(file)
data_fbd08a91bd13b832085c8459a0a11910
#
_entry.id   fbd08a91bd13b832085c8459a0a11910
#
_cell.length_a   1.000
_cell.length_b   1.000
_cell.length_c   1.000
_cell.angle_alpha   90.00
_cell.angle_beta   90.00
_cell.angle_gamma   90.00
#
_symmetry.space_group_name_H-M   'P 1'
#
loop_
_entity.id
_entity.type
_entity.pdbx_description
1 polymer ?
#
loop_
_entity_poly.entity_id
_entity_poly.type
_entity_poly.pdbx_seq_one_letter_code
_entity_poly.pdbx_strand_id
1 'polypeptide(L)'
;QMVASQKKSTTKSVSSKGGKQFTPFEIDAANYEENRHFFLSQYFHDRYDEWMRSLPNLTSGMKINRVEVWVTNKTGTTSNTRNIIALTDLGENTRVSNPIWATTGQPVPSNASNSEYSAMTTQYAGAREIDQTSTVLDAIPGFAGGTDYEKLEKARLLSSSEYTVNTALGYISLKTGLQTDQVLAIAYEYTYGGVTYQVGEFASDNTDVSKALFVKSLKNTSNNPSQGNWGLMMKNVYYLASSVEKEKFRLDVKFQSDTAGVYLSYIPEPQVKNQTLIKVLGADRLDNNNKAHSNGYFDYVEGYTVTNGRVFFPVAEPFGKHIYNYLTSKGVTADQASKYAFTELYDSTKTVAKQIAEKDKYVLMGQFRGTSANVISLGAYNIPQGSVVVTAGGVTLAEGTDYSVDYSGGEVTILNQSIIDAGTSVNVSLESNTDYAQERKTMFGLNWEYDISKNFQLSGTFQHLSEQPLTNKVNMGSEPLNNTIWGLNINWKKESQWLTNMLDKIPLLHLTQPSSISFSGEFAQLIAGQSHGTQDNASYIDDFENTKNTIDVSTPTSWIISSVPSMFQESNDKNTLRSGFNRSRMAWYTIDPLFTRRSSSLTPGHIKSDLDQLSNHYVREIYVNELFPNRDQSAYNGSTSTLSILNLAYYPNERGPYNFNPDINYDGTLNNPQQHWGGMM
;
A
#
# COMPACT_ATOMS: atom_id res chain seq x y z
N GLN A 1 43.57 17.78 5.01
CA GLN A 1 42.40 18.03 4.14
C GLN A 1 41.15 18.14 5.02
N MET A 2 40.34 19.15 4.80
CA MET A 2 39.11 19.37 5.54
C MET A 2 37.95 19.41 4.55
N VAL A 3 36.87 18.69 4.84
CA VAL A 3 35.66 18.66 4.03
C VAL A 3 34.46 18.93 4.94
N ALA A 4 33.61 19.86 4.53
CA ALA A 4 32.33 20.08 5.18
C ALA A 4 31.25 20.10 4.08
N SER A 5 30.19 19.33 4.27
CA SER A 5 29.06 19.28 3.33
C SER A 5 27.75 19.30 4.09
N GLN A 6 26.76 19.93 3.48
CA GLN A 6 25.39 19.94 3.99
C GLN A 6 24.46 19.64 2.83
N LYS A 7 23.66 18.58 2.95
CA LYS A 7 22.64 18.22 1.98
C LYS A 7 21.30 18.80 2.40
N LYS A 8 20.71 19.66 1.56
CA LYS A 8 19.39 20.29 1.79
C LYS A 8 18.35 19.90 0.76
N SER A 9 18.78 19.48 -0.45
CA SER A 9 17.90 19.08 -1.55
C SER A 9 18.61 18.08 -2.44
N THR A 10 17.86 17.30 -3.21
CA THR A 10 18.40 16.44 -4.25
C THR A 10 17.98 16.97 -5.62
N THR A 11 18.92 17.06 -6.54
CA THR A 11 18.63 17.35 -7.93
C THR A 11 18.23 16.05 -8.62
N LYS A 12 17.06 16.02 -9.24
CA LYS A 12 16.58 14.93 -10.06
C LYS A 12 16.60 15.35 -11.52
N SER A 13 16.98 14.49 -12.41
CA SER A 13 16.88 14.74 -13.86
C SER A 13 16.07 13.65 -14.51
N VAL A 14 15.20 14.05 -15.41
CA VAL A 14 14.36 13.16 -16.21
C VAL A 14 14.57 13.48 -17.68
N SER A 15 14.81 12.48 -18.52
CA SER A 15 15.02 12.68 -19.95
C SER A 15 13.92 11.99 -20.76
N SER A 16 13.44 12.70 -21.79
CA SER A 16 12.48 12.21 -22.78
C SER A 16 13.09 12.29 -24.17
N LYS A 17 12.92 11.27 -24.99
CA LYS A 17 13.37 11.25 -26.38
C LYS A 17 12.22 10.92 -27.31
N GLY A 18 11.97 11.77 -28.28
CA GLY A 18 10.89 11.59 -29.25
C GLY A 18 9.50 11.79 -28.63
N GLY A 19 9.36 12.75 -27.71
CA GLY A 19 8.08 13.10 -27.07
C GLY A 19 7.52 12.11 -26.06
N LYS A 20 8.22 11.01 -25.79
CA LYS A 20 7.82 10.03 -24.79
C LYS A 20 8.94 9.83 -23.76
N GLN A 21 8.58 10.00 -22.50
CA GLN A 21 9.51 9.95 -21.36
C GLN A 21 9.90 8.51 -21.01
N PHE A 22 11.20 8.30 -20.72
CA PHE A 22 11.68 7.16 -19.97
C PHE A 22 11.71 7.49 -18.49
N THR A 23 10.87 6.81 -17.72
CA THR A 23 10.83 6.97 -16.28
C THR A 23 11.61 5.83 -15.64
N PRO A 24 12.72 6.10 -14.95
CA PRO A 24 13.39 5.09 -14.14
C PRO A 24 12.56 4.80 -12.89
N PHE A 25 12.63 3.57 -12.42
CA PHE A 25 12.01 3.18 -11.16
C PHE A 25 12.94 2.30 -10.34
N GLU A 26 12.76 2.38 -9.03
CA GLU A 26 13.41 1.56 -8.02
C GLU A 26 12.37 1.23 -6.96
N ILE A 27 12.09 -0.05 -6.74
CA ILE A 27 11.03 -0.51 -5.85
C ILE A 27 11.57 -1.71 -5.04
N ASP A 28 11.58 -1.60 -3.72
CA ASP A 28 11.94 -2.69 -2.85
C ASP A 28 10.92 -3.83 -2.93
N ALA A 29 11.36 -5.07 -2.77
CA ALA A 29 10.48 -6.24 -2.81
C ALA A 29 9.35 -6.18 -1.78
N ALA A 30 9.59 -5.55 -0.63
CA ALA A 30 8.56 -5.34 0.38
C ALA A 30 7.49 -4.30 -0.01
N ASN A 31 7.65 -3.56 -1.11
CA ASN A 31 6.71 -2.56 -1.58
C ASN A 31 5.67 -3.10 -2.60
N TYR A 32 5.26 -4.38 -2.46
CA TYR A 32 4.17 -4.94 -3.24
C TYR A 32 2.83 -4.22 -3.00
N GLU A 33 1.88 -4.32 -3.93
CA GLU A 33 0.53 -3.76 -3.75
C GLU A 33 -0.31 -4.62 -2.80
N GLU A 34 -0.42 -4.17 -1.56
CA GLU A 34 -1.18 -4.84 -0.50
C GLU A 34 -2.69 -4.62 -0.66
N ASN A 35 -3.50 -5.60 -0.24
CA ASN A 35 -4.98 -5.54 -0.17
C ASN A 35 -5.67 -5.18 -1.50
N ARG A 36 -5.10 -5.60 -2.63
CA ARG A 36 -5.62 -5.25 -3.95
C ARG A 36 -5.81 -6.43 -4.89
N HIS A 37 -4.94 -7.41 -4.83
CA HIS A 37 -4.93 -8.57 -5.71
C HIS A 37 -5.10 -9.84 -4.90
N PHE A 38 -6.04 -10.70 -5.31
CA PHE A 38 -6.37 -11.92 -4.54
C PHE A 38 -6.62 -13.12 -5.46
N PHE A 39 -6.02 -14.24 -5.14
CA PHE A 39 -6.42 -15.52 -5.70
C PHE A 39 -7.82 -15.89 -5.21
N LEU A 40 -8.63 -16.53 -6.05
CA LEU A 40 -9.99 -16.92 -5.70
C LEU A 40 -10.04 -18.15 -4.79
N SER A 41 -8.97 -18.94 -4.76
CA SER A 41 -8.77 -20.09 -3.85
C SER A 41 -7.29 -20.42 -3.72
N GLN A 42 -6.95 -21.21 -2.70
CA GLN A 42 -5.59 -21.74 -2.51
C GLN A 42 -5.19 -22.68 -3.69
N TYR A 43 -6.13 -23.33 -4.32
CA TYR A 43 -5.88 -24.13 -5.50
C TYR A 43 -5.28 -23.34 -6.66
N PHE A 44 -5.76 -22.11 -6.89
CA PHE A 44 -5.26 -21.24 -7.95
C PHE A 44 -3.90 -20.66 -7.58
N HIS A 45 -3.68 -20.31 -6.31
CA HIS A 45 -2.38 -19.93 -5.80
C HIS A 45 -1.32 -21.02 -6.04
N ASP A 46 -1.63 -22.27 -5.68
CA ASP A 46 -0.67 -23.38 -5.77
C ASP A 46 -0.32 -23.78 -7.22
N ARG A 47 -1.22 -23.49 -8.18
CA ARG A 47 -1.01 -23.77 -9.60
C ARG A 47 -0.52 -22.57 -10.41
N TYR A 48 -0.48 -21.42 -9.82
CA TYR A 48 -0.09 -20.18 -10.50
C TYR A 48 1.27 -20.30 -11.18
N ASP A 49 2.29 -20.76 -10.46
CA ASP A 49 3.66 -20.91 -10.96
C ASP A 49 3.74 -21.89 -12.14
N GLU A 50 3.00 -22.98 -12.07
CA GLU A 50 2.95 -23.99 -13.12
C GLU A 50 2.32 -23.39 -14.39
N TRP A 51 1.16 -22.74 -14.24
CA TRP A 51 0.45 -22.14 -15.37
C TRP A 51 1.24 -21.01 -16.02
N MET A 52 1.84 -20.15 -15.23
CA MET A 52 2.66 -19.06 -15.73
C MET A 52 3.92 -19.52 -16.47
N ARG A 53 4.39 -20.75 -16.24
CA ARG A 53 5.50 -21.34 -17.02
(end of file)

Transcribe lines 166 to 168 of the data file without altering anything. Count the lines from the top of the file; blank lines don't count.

N ASP A 46 -1.63 -22.27 -5.68
CA ASP A 46 -0.67 -23.38 -5.77
C ASP A 46 -0.32 -23.78 -7.22